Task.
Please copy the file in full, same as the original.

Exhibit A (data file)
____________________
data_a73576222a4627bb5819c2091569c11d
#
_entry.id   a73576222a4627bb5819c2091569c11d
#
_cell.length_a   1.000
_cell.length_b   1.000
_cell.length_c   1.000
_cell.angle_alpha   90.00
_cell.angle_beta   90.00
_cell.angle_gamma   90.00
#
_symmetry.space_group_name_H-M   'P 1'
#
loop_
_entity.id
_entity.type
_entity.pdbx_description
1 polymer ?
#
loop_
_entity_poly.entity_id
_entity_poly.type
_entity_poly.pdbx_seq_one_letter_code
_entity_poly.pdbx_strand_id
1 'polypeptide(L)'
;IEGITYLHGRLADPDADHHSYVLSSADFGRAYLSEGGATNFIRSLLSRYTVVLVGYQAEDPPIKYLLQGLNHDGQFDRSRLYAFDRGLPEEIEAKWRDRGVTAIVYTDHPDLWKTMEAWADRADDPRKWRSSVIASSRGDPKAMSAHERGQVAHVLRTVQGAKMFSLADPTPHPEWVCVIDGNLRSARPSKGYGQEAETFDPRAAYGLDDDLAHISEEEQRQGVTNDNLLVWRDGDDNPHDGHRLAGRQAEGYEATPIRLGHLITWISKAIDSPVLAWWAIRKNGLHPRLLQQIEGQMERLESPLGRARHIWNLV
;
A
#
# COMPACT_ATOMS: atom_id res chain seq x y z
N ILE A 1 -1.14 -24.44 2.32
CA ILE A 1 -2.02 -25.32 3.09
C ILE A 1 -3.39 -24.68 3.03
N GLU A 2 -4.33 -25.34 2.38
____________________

data_a73576222a4627bb5819c2091569c11d
#
_entry.id   a73576222a4627bb5819c2091569c11d
#
_cell.length_a   1.000
_cell.length_b   1.000
_cell.length_c   1.000
_cell.angle_alpha   90.00
_cell.angle_beta   90.00
_cell.angle_gamma   90.00
#
_symmetry.space_group_name_H-M   'P 1'
#
loop_
_entity.id
_entity.type
_entity.pdbx_description
1 polymer ?
#
loop_
_entity_poly.entity_id
_entity_poly.type
_entity_poly.pdbx_seq_one_letter_code
_entity_poly.pdbx_strand_id
1 'polypeptide(L)'
;IEGITYLHGRLADPDADHHSYVLSSADFGRAYLSEGGATNFIRSLLSRYTVVLVGYQAEDPPIKYLLQGLNHDGQFDRSRLYAFDRGLPEEIEAKWRDRGVTAIVYTDHPDLWKTMEAWADRADDPRKWRSSVIASSRGDPKAMSAHERGQVAHVLRTVQGAKMFSLADPTPHPEWVCVIDGNLRSARPSKGYGQEAETFDPRAAYGLDDDLAHISEEEQRQGVTNDNLLVWRDGDDNPHDGHRLAGRQAEGYEATPIRLGHLITWISKAIDSPVLAWWAIRKNGLHPRLLQQIEGQMERLESPLGRARHIWNLV
;
A
#
# COMPACT_ATOMS: atom_id res chain seq x y z
N ILE A 1 -1.14 -24.44 2.32
CA ILE A 1 -2.02 -25.32 3.09
C ILE A 1 -3.39 -24.68 3.03
N GLU A 2 -4.33 -25.34 2.38